HEADLINE: Nurses upset at policy of reusing masks for swine flu protection

SUMMARY: Hospital administrators and nurses are in disagreement on the proper usage of masks in the fight against the H1N1 virus. Because N95 masks are in limited supply, administrators want nurses to use the masks for an entire shift instead of disposing of them after each use.

STORY LINK: http://www.nursinglink.com/news/articles/8860-nurses-upset-at-policy-of-reusing-masks-for-swine-flu-protection

ANALYSIS: At the request of the CDC and OSHA, the institutes of Medicine (IOM) convened a workshop to examine the issue of “Respiratory Protection for Healthcare Workers in the Workplace Against Novel H1N1 Influenza A.”  That committee’s recommendations stated:

Healthcare workers (including those in non-hospital settings) who are in close contact with individuals with nH1N1 influenza or influenza-like illnesses should use fit-tested N95 respirators or respirators that are demonstrably more effective as one measure in the continuum of safety and infection control efforts to reduce the risk of infection.

This represents the proverbial “irresistible force meeting the immovable object.”  As a union bargaining unit, the California Nurses Association is correct in advocating for its members and promoting safe occupational health practices. Reuse of masks can be complicated by cross-contamination, moisture build-up inside the mask, poor fit and limited airflow potentially resulting in hypoxia. Conversely, if there is a supply shortage and masks are not available, a reasonable plan must be adopted to ensure continued care of patients and protection for those delivering that care.  In a 2006 report, the IOM recommended against reusing N95 masks but recognized that reuse may be necessary:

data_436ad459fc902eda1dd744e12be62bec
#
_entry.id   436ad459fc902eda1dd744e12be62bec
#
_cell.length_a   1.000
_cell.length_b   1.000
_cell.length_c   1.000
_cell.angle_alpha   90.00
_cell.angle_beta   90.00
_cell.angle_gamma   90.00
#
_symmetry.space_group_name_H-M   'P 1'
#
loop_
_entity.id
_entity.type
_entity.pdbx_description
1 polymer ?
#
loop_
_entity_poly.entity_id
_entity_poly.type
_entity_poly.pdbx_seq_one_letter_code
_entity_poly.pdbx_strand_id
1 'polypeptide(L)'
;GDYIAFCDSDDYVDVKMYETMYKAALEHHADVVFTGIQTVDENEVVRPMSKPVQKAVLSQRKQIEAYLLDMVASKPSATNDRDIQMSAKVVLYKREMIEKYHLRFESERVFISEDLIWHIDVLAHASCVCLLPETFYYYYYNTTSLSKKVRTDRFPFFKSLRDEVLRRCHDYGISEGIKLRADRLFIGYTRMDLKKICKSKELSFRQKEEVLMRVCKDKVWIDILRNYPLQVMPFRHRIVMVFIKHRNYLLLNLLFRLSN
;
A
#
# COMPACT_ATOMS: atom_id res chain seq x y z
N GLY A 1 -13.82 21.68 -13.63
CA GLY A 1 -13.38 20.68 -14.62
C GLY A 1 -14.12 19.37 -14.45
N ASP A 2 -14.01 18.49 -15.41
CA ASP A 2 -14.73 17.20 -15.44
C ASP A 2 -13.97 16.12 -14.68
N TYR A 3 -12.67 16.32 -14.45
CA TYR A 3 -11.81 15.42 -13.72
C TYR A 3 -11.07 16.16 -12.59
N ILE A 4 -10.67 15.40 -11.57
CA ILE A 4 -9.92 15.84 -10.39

The following steps would allow a person to reuse a disposable N95 respirator if necessary.  A protective covering such as a medical mask or a clear plastic face shield should be worn over the respirator to protect it from surface contamination.  The respirator should be carefully stored between uses, and the wearer should wash his hands before and after handling it and the device used to shield it.  These steps are intended for reuse of a respirator by a single person.

Absolutes rarely reflect reality, and this is an example of that condition. It is important to note that these recommendations apply to people in close contact with individuals with H1N1 influenza.  That could include non-health workers as well.  While reusing masks is to be discouraged, doing so under specific guidelines is superior to having no effective respiratory protection.  Each case must be evaluated given the facts at that instance.